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Building capacity for grassroots reform: an Australian case study

Abstract

Grassroots reform, particularly in the private educational sector, has had a noticeable impact on the Australian middle years of schooling landscape. Middle years’ grassroots reform however, has often been implemented in ad hoc ways, which has meant it has not always resulted in meaningful change that is aligned with middle years’ research and philosophy. This case study examines one school’s efforts to improve education in the middle years through a grassroots reform project, namely the “Year 9 Project”. The study explores how capacity building for meaningful change can be both helped and hindered during grassroots reform. It also examines the experiences and involvement of teachers in grassroots reform, understanding their pivotal role as key implementers of school change. The study reaches two conclusions regarding how capacity building may be enhanced to effectuate meaningful change at the grassroots level.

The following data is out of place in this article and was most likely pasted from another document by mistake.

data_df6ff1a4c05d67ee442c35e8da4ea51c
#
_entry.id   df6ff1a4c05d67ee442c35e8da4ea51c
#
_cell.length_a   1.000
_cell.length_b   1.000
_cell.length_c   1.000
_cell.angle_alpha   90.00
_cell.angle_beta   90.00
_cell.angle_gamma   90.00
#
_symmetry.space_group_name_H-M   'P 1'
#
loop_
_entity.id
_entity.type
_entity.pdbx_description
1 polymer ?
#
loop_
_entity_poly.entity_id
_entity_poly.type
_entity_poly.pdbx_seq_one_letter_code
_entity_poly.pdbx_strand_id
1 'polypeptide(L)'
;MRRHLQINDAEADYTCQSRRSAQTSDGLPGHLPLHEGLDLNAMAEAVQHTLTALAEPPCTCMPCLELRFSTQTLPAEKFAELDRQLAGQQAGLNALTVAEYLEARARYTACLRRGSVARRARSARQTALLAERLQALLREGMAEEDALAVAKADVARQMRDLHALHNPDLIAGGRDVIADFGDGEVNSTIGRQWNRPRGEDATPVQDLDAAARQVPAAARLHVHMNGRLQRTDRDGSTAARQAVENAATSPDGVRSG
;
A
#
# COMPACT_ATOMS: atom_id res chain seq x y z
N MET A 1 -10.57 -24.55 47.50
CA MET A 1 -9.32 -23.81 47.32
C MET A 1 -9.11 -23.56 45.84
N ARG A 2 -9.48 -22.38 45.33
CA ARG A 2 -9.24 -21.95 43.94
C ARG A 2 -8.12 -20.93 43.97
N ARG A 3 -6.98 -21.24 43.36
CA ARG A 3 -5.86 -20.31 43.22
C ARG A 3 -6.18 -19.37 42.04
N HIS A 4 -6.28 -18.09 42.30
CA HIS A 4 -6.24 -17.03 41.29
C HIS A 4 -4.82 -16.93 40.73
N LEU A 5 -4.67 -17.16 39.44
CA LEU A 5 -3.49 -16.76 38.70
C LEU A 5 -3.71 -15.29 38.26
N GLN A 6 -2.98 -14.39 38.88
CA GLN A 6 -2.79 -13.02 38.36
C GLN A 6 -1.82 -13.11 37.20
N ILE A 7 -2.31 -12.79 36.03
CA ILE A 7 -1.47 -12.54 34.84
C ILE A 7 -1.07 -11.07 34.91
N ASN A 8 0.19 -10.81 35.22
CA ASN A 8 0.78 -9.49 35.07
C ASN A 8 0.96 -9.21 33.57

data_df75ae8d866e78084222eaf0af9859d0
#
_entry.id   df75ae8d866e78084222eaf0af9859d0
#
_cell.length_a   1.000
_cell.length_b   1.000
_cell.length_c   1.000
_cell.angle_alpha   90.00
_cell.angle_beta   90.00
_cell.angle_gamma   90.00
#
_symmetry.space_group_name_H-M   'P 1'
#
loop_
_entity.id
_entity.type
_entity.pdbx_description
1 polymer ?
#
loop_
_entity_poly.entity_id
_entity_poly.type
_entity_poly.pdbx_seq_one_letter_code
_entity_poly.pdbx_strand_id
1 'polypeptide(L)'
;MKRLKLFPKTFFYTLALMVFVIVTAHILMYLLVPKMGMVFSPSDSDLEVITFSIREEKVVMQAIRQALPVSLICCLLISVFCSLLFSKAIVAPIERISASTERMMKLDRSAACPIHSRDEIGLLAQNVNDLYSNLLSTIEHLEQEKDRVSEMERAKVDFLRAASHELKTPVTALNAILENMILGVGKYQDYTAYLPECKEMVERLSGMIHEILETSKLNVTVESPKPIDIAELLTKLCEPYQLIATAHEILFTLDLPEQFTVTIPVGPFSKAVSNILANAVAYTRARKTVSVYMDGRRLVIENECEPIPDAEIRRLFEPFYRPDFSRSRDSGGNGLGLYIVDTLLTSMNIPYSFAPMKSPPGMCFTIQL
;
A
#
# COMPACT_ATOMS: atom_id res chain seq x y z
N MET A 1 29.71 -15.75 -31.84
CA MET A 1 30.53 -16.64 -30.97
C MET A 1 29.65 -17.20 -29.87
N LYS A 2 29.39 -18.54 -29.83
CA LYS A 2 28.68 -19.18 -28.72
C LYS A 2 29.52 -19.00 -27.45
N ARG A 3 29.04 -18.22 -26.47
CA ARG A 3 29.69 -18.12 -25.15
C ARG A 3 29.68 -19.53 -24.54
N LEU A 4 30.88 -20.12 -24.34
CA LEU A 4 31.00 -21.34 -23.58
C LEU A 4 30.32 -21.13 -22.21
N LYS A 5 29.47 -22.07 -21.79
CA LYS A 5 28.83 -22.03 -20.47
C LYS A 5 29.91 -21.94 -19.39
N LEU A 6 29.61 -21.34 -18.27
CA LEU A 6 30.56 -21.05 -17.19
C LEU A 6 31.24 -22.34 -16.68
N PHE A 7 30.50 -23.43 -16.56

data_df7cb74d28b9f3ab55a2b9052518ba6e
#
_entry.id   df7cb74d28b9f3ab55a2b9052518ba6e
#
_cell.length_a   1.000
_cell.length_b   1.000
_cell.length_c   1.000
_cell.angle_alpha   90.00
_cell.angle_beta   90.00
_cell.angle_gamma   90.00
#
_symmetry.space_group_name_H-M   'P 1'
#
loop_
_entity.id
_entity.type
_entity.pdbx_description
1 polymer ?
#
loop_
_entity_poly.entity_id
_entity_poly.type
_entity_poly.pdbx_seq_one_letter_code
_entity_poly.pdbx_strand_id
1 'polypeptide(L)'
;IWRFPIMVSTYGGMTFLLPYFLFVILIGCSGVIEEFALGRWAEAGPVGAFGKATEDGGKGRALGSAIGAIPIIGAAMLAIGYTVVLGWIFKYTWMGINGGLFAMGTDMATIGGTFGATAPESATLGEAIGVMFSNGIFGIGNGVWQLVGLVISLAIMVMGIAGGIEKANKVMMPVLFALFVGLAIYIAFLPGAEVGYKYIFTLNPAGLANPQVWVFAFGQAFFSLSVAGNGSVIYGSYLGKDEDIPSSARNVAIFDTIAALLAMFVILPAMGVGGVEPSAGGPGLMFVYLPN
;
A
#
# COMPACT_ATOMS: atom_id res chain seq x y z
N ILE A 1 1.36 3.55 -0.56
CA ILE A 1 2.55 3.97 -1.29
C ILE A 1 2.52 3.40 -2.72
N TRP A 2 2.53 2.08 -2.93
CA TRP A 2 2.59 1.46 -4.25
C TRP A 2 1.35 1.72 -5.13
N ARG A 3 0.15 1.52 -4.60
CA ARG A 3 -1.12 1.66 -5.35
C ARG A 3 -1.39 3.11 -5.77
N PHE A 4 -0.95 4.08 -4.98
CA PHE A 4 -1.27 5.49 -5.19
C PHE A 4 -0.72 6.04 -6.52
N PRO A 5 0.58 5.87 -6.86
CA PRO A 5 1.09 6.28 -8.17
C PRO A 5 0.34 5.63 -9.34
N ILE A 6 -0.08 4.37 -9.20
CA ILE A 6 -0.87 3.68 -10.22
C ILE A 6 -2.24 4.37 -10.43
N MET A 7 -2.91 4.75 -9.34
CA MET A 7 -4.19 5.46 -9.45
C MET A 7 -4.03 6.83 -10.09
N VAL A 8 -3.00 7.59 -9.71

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Correspondence to Rebecca Seward-Linger.

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Seward-Linger, R., Dowden, T. & Andrews, D. Building capacity for grassroots reform: an Australian case study. Asia Pacific Educ. Rev. 23, 221–232 (2022). https://doi.org/10.1007/s12564-021-09724-7

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  • DOI: https://doi.org/10.1007/s12564-021-09724-7

Keywords

  • Capacity building
  • Grassroots reform
  • Middle years reform
  • Professional learning and development
  • School improvement
  • Teacher agency